The Punta della Dogana (Customs House) with Santa Maria della Salute in the background. Architect: Giusepe Benoni. Built: 1667-82. Bernardo Facone executed the statue of Fortune, which stands atop the golden ball. Photograph by George P. Landow October 2000. You may use this image without prior permission for any scholarly or educational purpose as long as you (1) credit the photographer and (2) link your document to this URL in a web document or cite the Victorian Web in a print one.
The charming architectural promontory of the Dogana stretches out the most graceful of arms, balancing in its hand the gilded globe on which revolves the delightful satirical figure of a little weathercock of a woman. This Fortune, this Navigation, or whatever she is called—she surely needs no name—catches the wind in the bit of drapery of which she has divested her rotary bronze loveliness. On the other side of the Canal twinkles and glitters the long row of the happy palaces which are mainly expensive hotels. There is a little of everything everywhere, in the bright Venetian air, but to these houses belongs especially the appearance of sitting, across the water, at the receipt of custom, of watching in their hypocritical loveliness for the stranger and the victim. — Henry James, Italian Hours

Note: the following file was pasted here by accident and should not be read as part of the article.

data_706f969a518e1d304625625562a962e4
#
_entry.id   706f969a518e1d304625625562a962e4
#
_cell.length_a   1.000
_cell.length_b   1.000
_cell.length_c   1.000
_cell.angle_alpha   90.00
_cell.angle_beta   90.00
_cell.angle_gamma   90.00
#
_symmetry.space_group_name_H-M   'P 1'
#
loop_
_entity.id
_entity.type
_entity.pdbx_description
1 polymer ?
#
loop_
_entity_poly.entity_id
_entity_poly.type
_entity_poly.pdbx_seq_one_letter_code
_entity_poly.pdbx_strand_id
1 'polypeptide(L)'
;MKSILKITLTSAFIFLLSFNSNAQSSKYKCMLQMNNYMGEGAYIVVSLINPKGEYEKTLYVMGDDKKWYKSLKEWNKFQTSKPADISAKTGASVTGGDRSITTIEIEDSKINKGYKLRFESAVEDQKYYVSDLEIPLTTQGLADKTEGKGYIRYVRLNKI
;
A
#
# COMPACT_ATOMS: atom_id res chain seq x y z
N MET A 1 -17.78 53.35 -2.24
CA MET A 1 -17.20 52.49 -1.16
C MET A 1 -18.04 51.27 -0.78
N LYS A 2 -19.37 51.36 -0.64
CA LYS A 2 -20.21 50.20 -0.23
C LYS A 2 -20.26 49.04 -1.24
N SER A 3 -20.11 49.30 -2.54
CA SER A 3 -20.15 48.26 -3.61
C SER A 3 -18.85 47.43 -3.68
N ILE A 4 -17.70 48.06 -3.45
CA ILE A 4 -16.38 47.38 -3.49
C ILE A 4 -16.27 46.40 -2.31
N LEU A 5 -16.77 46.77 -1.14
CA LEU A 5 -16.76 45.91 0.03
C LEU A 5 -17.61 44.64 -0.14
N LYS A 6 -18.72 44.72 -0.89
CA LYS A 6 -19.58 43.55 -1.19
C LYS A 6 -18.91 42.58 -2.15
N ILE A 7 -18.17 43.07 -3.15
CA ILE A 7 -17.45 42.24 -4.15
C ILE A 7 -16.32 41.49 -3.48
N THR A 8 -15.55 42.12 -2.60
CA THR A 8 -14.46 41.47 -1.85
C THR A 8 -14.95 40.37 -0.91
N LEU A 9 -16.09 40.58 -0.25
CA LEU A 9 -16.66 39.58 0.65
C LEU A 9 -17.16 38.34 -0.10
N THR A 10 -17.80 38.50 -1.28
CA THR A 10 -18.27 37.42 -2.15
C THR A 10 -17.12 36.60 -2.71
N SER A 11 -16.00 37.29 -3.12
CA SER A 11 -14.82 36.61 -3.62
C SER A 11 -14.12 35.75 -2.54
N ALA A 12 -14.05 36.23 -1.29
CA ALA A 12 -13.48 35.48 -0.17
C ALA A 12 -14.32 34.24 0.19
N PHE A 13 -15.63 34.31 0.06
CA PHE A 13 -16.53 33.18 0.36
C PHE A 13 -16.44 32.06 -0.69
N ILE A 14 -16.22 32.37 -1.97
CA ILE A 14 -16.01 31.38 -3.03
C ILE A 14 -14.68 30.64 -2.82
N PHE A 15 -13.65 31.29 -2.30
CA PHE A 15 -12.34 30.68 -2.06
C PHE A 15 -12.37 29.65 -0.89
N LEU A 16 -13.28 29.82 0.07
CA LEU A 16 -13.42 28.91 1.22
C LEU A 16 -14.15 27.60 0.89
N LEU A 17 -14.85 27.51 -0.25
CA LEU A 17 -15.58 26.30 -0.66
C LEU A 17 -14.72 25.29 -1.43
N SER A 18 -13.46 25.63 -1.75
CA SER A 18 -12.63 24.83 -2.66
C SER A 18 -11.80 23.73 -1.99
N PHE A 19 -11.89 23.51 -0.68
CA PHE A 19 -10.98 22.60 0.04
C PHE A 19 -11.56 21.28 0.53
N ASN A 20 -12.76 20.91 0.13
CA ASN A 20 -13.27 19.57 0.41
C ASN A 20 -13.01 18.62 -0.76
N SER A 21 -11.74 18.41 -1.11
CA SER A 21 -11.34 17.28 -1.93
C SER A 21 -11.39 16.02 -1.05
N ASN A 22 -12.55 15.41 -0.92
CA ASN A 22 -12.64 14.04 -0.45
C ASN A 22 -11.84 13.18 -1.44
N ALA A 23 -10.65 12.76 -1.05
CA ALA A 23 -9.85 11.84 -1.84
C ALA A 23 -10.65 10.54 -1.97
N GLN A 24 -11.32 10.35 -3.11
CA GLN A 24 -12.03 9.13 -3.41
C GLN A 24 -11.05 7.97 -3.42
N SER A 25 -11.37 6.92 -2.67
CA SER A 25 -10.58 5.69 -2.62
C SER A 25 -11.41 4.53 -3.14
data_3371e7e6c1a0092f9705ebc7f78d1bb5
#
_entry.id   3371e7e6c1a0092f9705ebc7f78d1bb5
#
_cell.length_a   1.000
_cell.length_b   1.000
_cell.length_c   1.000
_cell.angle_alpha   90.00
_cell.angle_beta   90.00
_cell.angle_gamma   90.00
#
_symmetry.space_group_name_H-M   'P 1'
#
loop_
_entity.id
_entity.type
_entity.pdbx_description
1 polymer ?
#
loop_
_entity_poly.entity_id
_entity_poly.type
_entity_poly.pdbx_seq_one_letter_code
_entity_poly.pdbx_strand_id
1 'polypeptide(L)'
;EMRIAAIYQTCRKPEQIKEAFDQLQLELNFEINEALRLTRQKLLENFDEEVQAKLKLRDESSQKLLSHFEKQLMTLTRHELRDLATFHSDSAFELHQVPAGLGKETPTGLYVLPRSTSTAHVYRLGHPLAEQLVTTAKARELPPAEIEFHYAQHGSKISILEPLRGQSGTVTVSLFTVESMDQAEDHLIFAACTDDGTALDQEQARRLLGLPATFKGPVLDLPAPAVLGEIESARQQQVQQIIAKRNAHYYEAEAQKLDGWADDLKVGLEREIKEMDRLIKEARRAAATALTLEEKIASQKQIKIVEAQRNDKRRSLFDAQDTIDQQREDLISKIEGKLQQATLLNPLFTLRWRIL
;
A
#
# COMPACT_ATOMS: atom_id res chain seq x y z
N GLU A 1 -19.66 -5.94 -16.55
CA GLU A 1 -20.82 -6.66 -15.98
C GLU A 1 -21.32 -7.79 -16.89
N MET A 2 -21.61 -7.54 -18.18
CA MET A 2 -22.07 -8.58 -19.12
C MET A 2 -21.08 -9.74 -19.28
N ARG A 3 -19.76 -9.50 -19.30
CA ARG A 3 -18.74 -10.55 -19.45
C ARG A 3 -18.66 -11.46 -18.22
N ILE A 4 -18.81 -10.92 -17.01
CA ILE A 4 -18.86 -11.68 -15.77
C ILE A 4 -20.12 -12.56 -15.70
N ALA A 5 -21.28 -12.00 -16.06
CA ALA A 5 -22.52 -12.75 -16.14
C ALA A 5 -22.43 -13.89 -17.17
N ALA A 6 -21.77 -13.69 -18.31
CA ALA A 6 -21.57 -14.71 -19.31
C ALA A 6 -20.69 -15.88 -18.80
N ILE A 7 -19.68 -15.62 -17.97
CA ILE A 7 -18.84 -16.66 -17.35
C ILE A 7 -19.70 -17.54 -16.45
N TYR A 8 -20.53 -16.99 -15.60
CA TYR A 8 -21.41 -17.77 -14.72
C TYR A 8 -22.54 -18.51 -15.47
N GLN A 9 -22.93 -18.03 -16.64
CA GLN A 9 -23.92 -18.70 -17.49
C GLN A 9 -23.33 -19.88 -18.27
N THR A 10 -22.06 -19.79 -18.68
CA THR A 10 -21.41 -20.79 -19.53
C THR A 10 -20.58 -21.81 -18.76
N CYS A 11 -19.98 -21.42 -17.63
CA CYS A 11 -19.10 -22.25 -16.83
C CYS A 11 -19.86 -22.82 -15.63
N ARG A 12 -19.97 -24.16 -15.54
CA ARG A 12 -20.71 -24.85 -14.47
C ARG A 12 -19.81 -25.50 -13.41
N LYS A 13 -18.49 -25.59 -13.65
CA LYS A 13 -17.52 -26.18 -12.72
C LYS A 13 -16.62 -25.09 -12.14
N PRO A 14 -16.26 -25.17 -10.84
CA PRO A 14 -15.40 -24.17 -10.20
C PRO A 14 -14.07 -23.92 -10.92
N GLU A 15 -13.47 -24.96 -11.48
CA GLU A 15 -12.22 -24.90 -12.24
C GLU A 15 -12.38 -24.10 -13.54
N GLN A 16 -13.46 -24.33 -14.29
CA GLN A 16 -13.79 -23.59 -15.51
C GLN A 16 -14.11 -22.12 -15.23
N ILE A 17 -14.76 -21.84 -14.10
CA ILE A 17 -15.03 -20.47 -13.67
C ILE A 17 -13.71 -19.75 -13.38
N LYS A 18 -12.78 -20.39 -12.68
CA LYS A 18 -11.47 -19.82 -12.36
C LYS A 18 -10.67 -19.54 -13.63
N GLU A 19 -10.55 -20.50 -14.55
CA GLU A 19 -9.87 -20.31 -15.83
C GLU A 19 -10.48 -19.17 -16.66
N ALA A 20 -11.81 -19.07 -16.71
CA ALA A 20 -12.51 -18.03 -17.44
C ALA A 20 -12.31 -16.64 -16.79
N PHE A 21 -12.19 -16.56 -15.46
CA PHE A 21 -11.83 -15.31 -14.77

James, Henry. Italian Hours. Etext prepared by Richard Farris (firstname.lastname@example.org) and proofread by the online team at Distributed Proofreaders. Web. 12 April 2012.